If you live in a metropolis for long enough, you might just be used to rotating doors. It’s more noticeable if you are visiting from smaller towns.
New York and Chicago are the two biggest markets in the United States for revolving doors, or “revolvers”.
The first revolver was installed at Rector’s in Time Square in the late 1890’s. People were hesitant to try the new contraption with the concern that limbs would get stuck.
The revolving door, then “storm-door structure” was first patented by Theophilus Van Kannel of Philadelphia on August 7, 1888 as a noiseless way to prevent the entrance of wind, snow, rain, or dust. Kannel also values the door’s ability to have one continuous motion of people in and out of a building.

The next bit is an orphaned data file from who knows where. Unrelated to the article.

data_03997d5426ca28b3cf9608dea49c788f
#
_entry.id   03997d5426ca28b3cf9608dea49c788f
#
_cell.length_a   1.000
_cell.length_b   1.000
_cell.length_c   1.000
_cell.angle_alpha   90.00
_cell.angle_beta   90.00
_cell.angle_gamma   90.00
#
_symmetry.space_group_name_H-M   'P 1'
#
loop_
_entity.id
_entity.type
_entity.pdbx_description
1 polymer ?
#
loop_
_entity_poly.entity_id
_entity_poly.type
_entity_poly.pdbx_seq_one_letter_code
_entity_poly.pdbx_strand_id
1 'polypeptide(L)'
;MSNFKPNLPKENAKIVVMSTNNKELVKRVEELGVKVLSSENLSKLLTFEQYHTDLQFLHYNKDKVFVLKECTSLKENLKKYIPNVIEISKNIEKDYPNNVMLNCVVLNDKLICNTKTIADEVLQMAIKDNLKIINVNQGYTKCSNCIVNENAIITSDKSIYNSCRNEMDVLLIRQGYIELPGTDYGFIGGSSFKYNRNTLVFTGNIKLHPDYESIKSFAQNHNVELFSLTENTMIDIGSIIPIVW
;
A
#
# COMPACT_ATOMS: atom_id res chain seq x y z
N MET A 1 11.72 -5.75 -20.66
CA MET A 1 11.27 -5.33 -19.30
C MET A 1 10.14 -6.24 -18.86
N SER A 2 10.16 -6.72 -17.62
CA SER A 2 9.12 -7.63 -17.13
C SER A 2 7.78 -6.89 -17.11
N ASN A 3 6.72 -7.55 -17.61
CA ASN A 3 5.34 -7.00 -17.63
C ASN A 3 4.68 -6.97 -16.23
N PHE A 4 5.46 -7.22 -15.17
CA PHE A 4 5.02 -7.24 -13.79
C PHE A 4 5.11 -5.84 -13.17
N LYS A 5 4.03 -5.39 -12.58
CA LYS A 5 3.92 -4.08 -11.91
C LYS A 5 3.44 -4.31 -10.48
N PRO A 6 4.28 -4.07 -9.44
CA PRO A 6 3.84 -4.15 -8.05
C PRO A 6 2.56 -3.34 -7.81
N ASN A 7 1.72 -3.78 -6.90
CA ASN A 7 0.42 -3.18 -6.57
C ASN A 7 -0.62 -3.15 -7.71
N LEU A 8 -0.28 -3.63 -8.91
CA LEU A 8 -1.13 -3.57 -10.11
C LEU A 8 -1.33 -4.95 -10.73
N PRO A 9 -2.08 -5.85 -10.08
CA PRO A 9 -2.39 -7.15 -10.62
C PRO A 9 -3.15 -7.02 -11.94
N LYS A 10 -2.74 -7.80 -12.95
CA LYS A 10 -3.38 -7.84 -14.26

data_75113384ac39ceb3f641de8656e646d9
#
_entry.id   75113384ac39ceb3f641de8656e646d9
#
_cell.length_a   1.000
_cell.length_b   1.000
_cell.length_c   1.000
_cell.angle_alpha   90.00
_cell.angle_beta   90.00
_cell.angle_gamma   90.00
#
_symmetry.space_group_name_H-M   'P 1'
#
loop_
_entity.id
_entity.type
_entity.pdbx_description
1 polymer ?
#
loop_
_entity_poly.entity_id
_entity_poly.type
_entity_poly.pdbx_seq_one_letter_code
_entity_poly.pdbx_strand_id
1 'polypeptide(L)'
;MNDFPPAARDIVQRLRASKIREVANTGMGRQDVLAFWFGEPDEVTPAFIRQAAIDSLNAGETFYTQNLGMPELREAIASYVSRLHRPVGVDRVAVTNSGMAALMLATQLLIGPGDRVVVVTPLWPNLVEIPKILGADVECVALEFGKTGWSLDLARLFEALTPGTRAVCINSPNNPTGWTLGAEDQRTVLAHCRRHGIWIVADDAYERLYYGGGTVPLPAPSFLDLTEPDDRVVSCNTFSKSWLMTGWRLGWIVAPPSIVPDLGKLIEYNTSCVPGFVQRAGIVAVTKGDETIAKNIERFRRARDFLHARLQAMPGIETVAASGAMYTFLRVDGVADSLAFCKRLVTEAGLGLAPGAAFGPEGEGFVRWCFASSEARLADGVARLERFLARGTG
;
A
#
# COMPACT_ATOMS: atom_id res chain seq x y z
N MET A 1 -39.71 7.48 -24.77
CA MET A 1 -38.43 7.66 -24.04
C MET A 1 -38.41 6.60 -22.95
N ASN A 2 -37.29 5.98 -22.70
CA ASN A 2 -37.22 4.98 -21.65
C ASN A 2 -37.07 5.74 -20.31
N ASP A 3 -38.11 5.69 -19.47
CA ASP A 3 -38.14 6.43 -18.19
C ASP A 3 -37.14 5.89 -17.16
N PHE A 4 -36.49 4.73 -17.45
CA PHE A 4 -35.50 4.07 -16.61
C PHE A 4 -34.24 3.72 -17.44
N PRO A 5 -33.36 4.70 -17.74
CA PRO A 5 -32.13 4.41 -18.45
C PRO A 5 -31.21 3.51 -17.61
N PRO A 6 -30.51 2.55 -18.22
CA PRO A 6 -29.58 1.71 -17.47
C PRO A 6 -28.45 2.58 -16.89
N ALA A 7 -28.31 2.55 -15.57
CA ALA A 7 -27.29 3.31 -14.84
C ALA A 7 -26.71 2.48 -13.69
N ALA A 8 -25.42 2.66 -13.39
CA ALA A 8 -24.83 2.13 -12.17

Revolvers are beneficial for tall buildings in cold climates (Chicago and New York both apply). Warm air is less dense and rises to the top through the elevators shafts. Known as the stack effect, it creates suction because of the warm air in the building and the cold air on the outside (especially with Chicago winters arrive). This is resolved through the release of air through the use of revolving doors.
They are also energy efficient, retaining heat by acting as a drift block. The drift block is also beneficial for restaurants so tables near the doors are comfortable by temperature and blocking out noise.
Retail stores also benefit from revolving doors, as they keep the wind from blowing shit over.